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The Diverse Suburbs Movement Has Never Been More Relevant

Lessons from—and for—this summer's tragedy in Ferguson, Missouri.
People protest Monday, Aug. 18, 2014, for Michael Brown, who was killed by a police officer Aug. 9 in Ferguson.
People protest Monday, Aug. 18, 2014, for Michael Brown, who was killed by a police officer Aug. 9 in Ferguson. (AP Photo/Charlie Riedel)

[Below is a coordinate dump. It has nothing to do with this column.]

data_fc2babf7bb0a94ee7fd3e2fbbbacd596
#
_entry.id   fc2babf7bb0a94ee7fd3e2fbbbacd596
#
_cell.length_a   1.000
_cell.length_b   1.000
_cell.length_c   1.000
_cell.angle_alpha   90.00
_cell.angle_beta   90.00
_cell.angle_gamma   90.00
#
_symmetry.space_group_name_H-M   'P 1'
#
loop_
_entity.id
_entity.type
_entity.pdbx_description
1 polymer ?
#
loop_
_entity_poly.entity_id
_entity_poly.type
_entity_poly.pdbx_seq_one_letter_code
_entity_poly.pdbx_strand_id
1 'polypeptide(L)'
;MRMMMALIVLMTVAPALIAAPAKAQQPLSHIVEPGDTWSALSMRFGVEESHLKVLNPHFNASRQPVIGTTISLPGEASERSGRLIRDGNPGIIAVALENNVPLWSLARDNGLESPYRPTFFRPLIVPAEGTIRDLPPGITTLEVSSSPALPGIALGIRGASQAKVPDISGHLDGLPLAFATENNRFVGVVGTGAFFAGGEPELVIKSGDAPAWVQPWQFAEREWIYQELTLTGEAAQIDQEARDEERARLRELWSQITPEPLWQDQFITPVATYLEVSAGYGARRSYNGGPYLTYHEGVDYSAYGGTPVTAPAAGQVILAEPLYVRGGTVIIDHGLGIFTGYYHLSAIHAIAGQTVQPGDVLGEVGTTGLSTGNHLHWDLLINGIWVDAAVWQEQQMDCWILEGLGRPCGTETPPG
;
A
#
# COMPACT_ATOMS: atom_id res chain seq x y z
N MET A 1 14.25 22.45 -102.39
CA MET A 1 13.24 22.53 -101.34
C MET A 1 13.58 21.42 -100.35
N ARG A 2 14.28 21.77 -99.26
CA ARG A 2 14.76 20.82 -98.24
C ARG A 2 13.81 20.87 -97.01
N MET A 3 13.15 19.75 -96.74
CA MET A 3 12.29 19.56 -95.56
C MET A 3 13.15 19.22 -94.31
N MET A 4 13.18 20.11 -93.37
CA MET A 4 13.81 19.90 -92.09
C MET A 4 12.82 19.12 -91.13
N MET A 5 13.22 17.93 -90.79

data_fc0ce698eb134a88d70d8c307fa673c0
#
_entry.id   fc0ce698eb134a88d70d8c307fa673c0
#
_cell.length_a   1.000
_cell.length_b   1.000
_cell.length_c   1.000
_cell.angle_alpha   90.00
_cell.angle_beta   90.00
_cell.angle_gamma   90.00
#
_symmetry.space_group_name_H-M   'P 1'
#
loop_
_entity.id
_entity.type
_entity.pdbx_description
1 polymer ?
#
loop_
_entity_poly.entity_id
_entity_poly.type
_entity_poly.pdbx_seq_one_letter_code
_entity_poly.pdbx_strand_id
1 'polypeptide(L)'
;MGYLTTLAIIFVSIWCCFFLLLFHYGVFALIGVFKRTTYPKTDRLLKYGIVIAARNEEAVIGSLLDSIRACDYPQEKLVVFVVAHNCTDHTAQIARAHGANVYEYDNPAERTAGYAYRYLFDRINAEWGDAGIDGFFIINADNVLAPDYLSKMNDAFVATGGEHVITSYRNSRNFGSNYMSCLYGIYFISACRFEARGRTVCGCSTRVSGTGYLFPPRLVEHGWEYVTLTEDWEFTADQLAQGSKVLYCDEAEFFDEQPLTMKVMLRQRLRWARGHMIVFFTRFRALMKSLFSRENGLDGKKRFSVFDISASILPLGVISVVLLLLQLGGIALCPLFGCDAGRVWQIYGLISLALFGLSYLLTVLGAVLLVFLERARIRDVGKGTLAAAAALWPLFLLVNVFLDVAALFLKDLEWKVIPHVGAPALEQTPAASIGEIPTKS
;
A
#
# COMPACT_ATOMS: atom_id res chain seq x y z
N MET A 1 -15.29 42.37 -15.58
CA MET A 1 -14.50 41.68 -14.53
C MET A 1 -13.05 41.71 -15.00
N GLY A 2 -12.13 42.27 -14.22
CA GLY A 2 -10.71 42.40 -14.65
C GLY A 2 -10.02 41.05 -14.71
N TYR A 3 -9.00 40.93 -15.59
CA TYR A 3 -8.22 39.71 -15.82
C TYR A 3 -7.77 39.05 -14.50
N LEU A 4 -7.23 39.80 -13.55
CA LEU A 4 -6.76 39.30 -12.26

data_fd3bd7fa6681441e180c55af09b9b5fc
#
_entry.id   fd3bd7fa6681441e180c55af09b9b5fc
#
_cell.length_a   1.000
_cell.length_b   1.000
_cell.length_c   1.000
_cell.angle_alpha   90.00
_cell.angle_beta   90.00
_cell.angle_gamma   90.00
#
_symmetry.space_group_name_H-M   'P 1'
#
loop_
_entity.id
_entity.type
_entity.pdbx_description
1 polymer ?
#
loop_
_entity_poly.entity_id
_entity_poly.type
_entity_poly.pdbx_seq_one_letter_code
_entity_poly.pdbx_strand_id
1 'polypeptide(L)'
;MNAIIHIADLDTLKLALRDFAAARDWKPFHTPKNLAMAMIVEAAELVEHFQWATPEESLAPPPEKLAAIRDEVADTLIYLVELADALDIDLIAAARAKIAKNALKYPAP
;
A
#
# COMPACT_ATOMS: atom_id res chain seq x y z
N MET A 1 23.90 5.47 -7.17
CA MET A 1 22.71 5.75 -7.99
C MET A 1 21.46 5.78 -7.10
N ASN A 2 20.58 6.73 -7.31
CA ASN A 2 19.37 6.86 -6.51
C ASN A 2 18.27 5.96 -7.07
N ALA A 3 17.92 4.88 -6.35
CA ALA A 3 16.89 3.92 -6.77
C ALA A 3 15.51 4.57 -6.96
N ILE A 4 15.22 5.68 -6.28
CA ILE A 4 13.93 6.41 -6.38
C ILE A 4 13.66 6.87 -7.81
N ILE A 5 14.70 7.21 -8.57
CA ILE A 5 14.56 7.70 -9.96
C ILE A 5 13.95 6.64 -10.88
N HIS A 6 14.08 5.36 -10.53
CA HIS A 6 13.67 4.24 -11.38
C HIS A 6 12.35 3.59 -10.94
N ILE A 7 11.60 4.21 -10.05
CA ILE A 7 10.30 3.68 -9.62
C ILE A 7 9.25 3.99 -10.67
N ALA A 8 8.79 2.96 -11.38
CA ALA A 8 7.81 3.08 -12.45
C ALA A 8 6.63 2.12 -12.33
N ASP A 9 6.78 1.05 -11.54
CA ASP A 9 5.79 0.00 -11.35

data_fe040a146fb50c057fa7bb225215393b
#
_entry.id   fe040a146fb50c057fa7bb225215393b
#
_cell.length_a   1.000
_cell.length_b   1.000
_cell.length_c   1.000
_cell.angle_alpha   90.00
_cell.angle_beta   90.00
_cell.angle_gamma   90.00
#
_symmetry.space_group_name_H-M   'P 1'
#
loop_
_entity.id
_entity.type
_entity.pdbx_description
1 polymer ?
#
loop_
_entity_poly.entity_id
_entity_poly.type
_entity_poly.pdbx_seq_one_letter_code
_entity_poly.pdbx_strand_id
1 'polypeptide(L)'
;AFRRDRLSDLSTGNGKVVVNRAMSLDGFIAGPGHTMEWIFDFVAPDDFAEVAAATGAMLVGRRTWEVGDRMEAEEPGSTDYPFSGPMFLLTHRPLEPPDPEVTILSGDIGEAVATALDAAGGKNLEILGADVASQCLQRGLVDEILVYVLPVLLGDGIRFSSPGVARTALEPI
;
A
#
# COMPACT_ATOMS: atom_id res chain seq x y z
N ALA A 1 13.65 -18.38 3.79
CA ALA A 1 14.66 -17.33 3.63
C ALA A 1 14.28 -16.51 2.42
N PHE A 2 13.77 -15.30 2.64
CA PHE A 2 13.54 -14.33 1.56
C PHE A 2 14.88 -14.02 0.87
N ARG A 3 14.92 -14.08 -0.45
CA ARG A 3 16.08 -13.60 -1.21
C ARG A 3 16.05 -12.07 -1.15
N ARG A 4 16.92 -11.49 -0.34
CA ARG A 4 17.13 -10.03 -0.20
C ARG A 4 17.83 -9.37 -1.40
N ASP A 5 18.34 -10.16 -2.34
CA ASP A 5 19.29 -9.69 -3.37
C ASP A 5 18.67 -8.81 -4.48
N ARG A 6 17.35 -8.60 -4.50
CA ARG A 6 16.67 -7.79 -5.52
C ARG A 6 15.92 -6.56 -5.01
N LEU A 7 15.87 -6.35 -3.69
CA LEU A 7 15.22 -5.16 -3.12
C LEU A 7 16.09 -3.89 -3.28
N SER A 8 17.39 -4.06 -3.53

At a time when thousands of American suburbs like Ferguson, Missouri, are gaining more and more black and Hispanic families, the killing of Michael Brown this summer and the frustration that poured onto suburban streets afterward should prompt officials across the country to rethink their responses to demographic change.

“Ferguson is a cautionary tale,” says Jay Readey, executive director of the Chicago Lawyer’s Committee for Civil Rights and an advocate of fair housing policies and racially diverse communities. “The demographic wave that is overtaking America is brown. Less than half of the families looking for homes and communities to settle into over the next decade will be white.”